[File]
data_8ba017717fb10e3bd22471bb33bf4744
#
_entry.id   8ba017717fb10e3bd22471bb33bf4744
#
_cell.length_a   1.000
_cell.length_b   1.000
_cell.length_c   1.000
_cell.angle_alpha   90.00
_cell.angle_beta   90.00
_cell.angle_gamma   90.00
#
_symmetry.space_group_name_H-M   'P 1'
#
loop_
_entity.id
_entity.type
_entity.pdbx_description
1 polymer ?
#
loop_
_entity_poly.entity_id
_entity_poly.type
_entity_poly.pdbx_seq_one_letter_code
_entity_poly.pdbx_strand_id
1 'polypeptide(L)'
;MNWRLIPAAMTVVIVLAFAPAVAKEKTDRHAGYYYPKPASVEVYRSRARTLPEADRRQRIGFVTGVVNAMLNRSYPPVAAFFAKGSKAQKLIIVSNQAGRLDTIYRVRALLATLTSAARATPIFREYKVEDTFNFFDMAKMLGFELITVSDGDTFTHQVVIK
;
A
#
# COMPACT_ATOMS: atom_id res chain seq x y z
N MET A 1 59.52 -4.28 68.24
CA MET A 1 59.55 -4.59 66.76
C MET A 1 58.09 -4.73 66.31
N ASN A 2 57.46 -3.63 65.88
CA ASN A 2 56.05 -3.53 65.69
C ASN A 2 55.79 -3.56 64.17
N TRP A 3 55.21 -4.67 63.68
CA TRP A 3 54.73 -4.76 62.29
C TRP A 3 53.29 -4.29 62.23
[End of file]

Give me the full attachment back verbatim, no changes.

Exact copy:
data_8ba017717fb10e3bd22471bb33bf4744
#
_entry.id   8ba017717fb10e3bd22471bb33bf4744
#
_cell.length_a   1.000
_cell.length_b   1.000
_cell.length_c   1.000
_cell.angle_alpha   90.00
_cell.angle_beta   90.00
_cell.angle_gamma   90.00
#
_symmetry.space_group_name_H-M   'P 1'
#
loop_
_entity.id
_entity.type
_entity.pdbx_description
1 polymer ?
#
loop_
_entity_poly.entity_id
_entity_poly.type
_entity_poly.pdbx_seq_one_letter_code
_entity_poly.pdbx_strand_id
1 'polypeptide(L)'
;MNWRLIPAAMTVVIVLAFAPAVAKEKTDRHAGYYYPKPASVEVYRSRARTLPEADRRQRIGFVTGVVNAMLNRSYPPVAAFFAKGSKAQKLIIVSNQAGRLDTIYRVRALLATLTSAARATPIFREYKVEDTFNFFDMAKMLGFELITVSDGDTFTHQVVIK
;
A
#
# COMPACT_ATOMS: atom_id res chain seq x y z
N MET A 1 59.52 -4.28 68.24
CA MET A 1 59.55 -4.59 66.76
C MET A 1 58.09 -4.73 66.31
N ASN A 2 57.46 -3.63 65.88
CA ASN A 2 56.05 -3.53 65.69
C ASN A 2 55.79 -3.56 64.17
N TRP A 3 55.21 -4.67 63.68
CA TRP A 3 54.73 -4.76 62.29
C TRP A 3 53.29 -4.29 62.23